LAKELAND, Fla. – Carol Jenkins Barnett, a Florida philanthropist and daughter of Publix Super Markets founder George W. Jenkins, died Tuesday. She was 65.
Barnett was diagnosed with younger-onset Alzheimer’s disease in 2016, Publix said in a news release.
“The Publix family is deeply saddened by the loss of a great humanitarian and community advocate,” Publix CEO Todd Jones said in a statement. “In addition to her service at Publix, Carol Jenkins Barnett made significant contributions to many nonprofit organizations and for the betterment of all children with investments in early childhood education programs. She will be sorely missed by her family, our associates and the community. Carol had a generous heart and compassionate soul. Her efforts will continue to improve the lives of others for generations.”
Barnett was one of seven children of Jenkins, who died in 1996. She was born and raised in Lakeland, Florida, and began working for Publix in 1972 at Grove Park Shopping Center, where she worked as a cashier, Publix said in its news release.
Barnett and her husband, Barney Barnett, have donated millions of dollars for decades to Florida Southern College — where Carol Barnett graduated in 1979 with a bachelor’s degree in business and marketing — and to Lakeland Regional Health, The Ledger of Lakeland reported.
“We are deeply saddened to learn of the passing of Carol Jenkins Barnett,” Danielle Drummond, president and CEO of Lakeland Regional Health, said in an emailed statement to the newspaper. “Her compassionate heart and generous spirit helped thousands in our area over the years and her devotion to community service inspired even more people to become involved in helping others.”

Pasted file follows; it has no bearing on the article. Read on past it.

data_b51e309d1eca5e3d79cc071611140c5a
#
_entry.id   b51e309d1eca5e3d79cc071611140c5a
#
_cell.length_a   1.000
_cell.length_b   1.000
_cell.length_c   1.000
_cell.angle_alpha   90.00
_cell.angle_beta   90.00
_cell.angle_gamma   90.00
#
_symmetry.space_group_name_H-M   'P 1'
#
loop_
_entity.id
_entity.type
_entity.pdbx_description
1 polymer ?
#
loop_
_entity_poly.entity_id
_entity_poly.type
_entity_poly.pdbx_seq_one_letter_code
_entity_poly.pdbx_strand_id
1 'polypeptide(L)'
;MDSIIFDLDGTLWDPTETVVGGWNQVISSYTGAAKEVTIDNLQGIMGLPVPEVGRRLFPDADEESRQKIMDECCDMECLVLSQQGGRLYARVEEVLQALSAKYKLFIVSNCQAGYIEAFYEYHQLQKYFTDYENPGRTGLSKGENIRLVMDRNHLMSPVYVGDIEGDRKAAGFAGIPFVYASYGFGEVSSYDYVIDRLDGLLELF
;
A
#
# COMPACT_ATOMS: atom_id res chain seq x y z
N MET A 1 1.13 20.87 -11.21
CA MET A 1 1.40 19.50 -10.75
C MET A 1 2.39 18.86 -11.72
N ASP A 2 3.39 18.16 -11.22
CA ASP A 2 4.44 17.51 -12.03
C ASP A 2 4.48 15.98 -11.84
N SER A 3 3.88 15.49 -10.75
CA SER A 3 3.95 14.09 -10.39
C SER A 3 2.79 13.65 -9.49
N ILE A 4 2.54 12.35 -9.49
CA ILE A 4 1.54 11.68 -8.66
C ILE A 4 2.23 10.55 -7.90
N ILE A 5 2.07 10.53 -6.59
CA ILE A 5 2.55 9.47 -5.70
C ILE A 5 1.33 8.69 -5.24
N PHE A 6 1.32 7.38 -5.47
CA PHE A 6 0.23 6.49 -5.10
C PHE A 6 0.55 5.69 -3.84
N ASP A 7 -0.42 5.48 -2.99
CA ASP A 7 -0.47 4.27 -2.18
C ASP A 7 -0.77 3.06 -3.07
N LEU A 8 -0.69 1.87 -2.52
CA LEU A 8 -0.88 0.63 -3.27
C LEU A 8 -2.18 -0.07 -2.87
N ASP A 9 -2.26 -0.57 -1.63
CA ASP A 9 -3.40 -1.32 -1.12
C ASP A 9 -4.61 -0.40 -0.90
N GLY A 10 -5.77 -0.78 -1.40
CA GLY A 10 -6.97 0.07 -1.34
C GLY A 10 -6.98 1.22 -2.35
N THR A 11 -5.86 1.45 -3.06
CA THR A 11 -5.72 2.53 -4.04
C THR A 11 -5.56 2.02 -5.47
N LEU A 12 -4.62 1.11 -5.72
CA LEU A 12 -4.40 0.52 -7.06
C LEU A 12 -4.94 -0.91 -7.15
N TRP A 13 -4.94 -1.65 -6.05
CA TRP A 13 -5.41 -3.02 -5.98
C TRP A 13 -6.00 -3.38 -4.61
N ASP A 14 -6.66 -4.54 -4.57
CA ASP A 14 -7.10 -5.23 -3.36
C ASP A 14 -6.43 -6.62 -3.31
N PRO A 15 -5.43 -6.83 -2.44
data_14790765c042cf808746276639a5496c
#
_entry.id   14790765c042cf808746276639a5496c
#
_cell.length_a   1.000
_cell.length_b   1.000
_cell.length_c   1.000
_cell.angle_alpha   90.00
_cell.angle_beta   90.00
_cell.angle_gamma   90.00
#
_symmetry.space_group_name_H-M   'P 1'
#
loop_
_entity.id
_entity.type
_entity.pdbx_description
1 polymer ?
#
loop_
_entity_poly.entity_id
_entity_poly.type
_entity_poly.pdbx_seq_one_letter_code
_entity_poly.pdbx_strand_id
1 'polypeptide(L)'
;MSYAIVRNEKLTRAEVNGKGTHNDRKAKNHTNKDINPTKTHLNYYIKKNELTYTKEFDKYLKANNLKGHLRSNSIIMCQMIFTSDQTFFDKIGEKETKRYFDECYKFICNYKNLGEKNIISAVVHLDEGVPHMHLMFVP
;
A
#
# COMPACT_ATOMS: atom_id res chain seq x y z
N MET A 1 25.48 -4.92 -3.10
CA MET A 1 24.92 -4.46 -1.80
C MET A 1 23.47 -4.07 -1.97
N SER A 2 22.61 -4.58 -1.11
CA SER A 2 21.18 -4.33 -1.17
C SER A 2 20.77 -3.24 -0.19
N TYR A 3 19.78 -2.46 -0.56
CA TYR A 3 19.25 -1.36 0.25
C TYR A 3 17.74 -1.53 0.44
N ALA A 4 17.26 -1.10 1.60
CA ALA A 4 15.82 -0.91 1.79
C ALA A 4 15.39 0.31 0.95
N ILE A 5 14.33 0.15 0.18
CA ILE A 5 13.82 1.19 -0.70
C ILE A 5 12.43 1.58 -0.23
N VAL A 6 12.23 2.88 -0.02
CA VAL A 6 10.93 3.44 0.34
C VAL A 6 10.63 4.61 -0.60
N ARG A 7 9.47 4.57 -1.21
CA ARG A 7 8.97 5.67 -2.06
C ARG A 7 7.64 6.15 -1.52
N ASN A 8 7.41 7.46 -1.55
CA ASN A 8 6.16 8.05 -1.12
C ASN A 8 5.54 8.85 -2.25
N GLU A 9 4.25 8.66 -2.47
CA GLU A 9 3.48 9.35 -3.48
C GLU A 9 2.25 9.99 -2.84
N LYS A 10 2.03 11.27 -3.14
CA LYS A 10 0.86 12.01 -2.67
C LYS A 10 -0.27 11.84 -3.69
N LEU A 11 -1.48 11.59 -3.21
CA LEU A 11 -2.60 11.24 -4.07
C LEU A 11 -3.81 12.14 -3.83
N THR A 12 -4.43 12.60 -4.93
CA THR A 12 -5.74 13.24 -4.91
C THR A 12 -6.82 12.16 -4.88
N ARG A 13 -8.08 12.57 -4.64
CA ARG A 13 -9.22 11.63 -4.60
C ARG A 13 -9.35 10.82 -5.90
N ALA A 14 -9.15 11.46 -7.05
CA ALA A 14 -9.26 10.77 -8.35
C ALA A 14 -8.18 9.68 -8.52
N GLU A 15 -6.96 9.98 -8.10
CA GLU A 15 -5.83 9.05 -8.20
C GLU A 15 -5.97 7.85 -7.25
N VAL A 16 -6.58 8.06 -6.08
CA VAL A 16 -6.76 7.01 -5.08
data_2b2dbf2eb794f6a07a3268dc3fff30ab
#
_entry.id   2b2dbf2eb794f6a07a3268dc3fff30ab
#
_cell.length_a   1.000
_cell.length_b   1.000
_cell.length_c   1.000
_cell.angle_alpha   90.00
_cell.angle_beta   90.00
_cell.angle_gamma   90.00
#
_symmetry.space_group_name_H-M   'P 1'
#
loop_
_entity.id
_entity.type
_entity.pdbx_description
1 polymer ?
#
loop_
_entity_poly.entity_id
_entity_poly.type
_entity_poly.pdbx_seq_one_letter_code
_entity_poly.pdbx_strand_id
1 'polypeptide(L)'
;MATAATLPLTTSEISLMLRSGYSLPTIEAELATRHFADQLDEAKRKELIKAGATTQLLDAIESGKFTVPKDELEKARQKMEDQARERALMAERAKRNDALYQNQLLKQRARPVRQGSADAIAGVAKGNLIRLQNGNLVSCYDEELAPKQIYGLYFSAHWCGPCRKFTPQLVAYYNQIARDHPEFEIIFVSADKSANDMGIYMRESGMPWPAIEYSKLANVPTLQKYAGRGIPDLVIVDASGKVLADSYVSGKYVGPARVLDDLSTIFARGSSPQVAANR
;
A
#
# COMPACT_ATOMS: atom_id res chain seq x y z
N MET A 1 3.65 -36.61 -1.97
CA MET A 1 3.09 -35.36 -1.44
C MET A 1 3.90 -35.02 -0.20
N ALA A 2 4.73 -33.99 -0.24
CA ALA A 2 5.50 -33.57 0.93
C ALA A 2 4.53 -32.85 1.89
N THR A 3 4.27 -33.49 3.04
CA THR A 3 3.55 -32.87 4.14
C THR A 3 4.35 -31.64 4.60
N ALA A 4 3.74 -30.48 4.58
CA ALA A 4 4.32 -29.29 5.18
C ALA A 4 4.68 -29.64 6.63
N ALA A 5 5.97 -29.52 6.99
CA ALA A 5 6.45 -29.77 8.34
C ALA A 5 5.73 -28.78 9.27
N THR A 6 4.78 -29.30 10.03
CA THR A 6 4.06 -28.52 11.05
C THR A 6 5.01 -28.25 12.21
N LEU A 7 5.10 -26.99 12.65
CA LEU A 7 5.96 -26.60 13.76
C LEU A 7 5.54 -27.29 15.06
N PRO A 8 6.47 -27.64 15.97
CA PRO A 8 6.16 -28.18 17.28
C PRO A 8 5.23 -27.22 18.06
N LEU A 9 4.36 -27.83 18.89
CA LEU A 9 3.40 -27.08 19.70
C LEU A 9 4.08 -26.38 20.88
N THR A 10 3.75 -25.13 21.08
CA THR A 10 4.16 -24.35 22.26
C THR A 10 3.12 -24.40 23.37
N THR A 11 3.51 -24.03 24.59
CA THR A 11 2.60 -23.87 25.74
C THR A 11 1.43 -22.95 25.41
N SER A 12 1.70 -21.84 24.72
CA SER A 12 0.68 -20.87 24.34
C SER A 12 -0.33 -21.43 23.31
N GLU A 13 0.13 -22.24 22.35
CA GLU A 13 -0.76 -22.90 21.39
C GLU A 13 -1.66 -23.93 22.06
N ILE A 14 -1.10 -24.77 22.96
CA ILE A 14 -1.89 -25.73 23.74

Lakeland Regional Health Medical Center opened the eight-floor Carol Jenkins Barnett Pavilion for Women and Children, in 2019, according to The Ledger.
Her final philanthropic gift was the founding of Bonnet Springs Park, Publix said in a statement.
“My mother had a passion for helping others, especially children,” Barnett’s son, Wesley Barnett, said in a text message to The Ledger. “She felt privileged to be able to support many causes locally and beyond. Her father and mother instilled in her a sense of responsibility to her community and she has in turn taught that to my brother and me and our families by her shining example.
“But most importantly, she was the anchor of our family. A mother, a grandmother. Her infectious smile, inimitable personality, and abounding love will never be forgotten.”
Carol Barnett was elected to the Publix board of directors in 1983 and served until she resigned in 2016 after announcing her Alzheimer’s diagnosis, WFLA reported. After her father suffered a stroke in 1989, Publix Super Markets Charities appointed her chair, WTVT reported. She became president two years later.
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